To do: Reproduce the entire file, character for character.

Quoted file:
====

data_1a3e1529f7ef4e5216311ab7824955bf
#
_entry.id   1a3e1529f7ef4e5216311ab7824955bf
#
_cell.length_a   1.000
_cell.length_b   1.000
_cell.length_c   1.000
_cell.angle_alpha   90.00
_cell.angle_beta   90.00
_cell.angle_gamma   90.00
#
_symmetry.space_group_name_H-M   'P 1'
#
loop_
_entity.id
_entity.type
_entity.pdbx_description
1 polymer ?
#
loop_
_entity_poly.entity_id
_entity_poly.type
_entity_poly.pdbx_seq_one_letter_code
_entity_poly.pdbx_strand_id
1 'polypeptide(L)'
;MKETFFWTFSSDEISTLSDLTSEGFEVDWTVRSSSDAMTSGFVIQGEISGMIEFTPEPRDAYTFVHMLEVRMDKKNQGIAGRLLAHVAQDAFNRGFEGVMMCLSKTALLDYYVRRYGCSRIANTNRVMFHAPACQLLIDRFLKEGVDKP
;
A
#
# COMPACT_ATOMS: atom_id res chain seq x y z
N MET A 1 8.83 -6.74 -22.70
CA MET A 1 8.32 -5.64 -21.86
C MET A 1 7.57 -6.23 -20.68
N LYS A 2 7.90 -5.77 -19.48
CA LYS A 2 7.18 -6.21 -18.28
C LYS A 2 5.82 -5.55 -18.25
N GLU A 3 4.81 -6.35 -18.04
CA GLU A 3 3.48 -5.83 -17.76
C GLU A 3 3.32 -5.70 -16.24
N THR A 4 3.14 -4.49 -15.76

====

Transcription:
data_1a3e1529f7ef4e5216311ab7824955bf
#
_entry.id   1a3e1529f7ef4e5216311ab7824955bf
#
_cell.length_a   1.000
_cell.length_b   1.000
_cell.length_c   1.000
_cell.angle_alpha   90.00
_cell.angle_beta   90.00
_cell.angle_gamma   90.00
#
_symmetry.space_group_name_H-M   'P 1'
#
loop_
_entity.id
_entity.type
_entity.pdbx_description
1 polymer ?
#
loop_
_entity_poly.entity_id
_entity_poly.type
_entity_poly.pdbx_seq_one_letter_code
_entity_poly.pdbx_strand_id
1 'polypeptide(L)'
;MKETFFWTFSSDEISTLSDLTSEGFEVDWTVRSSSDAMTSGFVIQGEISGMIEFTPEPRDAYTFVHMLEVRMDKKNQGIAGRLLAHVAQDAFNRGFEGVMMCLSKTALLDYYVRRYGCSRIANTNRVMFHAPACQLLIDRFLKEGVDKP
;
A
#
# COMPACT_ATOMS: atom_id res chain seq x y z
N MET A 1 8.83 -6.74 -22.70
CA MET A 1 8.32 -5.64 -21.86
C MET A 1 7.57 -6.23 -20.68
N LYS A 2 7.90 -5.77 -19.48
CA LYS A 2 7.18 -6.21 -18.28
C LYS A 2 5.82 -5.55 -18.25
N GLU A 3 4.81 -6.35 -18.04
CA GLU A 3 3.48 -5.83 -17.76
C GLU A 3 3.32 -5.70 -16.24
N THR A 4 3.14 -4.49 -15.76